Adkins, W. S. (Walter Scott), 1890-1956
Walter Scott Adkins was born on December 24, 1890, orphaned at the age of twelve, and raised by his uncle. Adkins earned a B.S. from the University of Tennessee in 1910 with one of the highest scholastic averages in university history. He pursued graduate studies in entomology at Tennessee and later at Columbia University, where he focused on the study of Drosophila. Adkins soon became a professor at Texas Christian University (TCU) from 1913-1915, before moving to teach anatomy at the Illinois Medical School (1916-1918) and Baylor Medical School in Dallas (1918-1919). He then took a position with the Texas Bureau of Economic Geology from 1919-1921 and the Mexican petroleum firm El Aguila (1921-1925). In 1925, Adkins departed for France and studied at the Sorbonne under Emil Haug and Leon Perviquiere. Returning to Texas in 1926, he rejoined the Bureau of Economic Geology until accepting a job with Shell Development Company in 1934 as chief stratographer and head of special problems research. Adkins remained with Shell until his retirement in 1950.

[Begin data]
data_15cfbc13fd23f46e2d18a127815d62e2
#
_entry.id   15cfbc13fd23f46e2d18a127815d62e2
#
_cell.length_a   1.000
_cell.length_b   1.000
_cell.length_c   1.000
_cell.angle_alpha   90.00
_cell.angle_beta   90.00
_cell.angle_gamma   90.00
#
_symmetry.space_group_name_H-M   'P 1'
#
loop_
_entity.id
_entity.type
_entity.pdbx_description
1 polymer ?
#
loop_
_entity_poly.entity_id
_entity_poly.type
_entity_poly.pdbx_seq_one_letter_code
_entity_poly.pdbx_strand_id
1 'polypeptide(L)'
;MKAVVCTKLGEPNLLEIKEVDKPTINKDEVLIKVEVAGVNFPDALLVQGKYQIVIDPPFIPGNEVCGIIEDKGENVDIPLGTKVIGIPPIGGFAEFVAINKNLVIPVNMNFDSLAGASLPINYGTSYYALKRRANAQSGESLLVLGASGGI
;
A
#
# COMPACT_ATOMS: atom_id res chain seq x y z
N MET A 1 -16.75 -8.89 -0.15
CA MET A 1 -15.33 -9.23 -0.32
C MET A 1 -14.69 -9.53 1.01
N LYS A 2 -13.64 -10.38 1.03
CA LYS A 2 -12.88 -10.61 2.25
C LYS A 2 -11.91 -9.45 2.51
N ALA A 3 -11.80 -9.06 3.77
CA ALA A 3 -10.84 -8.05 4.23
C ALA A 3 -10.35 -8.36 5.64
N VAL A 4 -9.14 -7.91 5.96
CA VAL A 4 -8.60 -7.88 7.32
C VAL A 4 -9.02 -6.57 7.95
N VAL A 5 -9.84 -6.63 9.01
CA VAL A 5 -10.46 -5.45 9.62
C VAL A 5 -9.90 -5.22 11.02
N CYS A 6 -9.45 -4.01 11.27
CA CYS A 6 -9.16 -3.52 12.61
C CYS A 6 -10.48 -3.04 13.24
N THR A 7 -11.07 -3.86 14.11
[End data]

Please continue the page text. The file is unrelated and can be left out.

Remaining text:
Among his many accolades, Adkins was chosen as the first paleontologist to hold a John Guggenheim Memorial Fellowship in 1931. He is well-remembered for his books Handbook of Texas Cretaceous Fossils (1928) and Mesozoic Systems in Texas (1933). Adkins' work on the distribution of shoestring and barrier sands in the subsurface of the Miocene and the origin and migration of oil were also particularly important. Adkins was married twice, and died on September 22, 1956. He is buried in Austin.